What to Know
- Net neutrality prevented providers such as AT&T, Comcast and Verizon from interfering with internet traffic and favoring their own sites and
- Telecommunications companies lobbied hard to overturn the 2015 rule, saying it discouraged investment and innovation
- The FCC-repealed the rule in December, and now some opponents in Congress want to reverse the move
Don't expect the House to go along with the Senate's 52-47 passage of legislation that would revive an Obama-era rule requiring equal treatment for all web traffic by internet providers.
Opponents such as Sen. John Thune, R-S.D., said the Senate's vote Wednesday on a measure reversing the Federal Communications Commission's decision that scrapped the "net neutrality" rule amounted to "political theater" with no prospects of approval by the GOP-controlled House.
Net neutrality prevented providers such as AT&T, Comcast and Verizon from interfering with internet traffic and favoring their own sites and apps.
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Telecommunications companies lobbied hard to overturn the 2015 rule, saying it discouraged investment and innovation. The FCC said in repealing it last December that it was simply restoring the "light-touch framework" that has governed the internet for most of its existence.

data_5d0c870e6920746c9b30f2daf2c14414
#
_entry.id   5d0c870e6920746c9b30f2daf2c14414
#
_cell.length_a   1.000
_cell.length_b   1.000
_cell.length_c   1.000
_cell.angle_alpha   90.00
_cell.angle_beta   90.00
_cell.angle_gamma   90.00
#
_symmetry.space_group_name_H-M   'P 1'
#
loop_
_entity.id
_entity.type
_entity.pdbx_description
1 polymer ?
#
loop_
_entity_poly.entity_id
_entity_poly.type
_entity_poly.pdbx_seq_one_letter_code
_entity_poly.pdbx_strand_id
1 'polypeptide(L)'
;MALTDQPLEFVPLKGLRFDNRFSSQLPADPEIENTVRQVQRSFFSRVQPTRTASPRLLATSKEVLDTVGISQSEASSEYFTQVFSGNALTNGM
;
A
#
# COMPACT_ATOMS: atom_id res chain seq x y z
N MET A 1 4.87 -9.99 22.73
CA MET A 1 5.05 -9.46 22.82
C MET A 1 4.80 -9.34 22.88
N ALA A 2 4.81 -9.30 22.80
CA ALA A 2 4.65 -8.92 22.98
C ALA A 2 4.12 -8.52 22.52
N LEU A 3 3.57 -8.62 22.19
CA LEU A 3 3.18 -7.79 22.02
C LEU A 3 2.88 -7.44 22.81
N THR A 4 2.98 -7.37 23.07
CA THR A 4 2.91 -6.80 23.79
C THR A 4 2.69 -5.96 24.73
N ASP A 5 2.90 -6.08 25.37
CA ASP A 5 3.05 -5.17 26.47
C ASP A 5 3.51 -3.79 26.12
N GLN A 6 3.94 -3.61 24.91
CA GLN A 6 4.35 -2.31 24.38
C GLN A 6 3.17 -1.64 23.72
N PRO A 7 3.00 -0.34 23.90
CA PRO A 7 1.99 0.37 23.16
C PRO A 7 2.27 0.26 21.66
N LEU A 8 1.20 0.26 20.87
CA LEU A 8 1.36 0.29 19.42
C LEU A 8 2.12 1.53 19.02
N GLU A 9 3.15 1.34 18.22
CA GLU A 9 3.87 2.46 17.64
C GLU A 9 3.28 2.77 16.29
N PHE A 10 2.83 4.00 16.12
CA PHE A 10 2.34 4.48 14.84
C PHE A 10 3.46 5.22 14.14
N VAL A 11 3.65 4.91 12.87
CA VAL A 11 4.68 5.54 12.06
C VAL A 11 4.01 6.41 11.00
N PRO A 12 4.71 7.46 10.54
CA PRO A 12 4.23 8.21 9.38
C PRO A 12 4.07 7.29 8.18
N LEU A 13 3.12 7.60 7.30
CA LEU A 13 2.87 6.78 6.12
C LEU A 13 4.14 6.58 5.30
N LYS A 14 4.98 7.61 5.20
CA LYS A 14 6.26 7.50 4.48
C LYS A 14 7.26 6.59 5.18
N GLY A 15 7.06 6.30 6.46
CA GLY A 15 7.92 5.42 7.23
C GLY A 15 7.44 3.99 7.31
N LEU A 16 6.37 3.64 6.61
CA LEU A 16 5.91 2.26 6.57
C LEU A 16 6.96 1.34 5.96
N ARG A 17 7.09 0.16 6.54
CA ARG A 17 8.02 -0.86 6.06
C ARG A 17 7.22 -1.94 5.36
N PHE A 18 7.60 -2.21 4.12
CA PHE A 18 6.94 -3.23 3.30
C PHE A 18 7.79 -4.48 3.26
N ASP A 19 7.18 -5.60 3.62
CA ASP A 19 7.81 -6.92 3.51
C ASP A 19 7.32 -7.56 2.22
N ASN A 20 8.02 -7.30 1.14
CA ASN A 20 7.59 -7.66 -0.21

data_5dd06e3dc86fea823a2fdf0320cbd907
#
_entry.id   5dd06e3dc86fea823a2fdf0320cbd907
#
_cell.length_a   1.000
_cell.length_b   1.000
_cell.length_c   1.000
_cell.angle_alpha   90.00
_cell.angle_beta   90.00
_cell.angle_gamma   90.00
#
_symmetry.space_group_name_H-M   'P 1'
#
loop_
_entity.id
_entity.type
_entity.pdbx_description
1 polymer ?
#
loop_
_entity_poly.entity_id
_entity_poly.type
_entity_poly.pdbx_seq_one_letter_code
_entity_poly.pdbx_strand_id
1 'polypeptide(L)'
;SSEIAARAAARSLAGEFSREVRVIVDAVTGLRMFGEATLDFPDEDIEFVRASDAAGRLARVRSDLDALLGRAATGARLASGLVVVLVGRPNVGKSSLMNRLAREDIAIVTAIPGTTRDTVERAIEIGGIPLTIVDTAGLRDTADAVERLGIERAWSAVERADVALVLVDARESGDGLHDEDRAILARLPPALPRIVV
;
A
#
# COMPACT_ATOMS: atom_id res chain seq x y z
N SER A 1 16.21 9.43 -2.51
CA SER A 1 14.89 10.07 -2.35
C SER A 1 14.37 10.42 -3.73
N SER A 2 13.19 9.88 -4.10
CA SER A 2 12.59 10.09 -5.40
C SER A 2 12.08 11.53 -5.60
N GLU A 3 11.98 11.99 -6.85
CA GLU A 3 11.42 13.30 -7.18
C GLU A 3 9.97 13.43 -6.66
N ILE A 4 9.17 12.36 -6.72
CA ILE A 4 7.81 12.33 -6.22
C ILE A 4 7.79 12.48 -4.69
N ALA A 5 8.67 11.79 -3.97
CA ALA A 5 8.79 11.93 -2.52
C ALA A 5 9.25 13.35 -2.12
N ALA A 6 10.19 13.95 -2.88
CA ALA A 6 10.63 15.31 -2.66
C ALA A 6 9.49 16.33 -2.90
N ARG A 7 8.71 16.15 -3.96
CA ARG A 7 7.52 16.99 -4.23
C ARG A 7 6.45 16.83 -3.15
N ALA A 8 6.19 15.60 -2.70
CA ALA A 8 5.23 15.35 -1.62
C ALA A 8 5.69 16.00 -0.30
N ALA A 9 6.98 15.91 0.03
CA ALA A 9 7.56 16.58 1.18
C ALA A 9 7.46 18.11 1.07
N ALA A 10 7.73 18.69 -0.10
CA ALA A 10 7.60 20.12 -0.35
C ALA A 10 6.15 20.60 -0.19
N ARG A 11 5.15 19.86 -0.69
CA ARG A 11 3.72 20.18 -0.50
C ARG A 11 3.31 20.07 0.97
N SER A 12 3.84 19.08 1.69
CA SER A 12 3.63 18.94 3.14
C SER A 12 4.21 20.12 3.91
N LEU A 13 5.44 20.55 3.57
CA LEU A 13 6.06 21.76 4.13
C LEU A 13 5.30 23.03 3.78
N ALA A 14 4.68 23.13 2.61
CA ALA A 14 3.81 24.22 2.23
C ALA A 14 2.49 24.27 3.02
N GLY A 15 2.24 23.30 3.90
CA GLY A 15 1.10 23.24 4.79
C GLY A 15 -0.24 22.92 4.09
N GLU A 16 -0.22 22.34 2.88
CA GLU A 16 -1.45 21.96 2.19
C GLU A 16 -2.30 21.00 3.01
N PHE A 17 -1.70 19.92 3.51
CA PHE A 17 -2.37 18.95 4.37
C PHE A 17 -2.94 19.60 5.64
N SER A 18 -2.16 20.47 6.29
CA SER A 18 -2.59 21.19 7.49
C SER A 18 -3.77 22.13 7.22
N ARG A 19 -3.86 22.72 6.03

But the move has stirred fears among consumer advocates that cable and phone giants will be free to block access to services they don't like or set up "fast lanes" for preferred services — in turn, relegating everyone else to "slow lanes."
The resolution from Sen. Edward Markey, D-Mass., that would reverse the FCC's decision advanced Wednesday, with three Republicans siding with Democrats — Sens. Susan Collins of Maine, John Kennedy of Louisiana and Lisa Murkowski of Alaska. But a House vote is seen as unlikely to consider the legislation.
Thune urged Democrats to work with him on a plan that he said would incorporate the net neutrality principles they desire without onerous regulation that he said made it harder to connect more Americans to the internet and to upgrade service.
He said the internet thrived long before the Obama administration stepped in, and he predicted that when the Trump administration's rule scrapping net neutrality goes into effect in June, consumers won't notice a change in service.
"That's what we're going back to: rules that were in place for two decades under a light-touch regulatory approach that allowed the internet to explode and prosper and grow," Thune said.
Democrats were undeterred. They see their effort as something that will energize young voters who value unfettered access to the internet.
"This is our chance, our best chance to make sure the internet stays accessible and affordable to all Americans," said Senate Minority Leader Chuck Schumer, D-N.Y.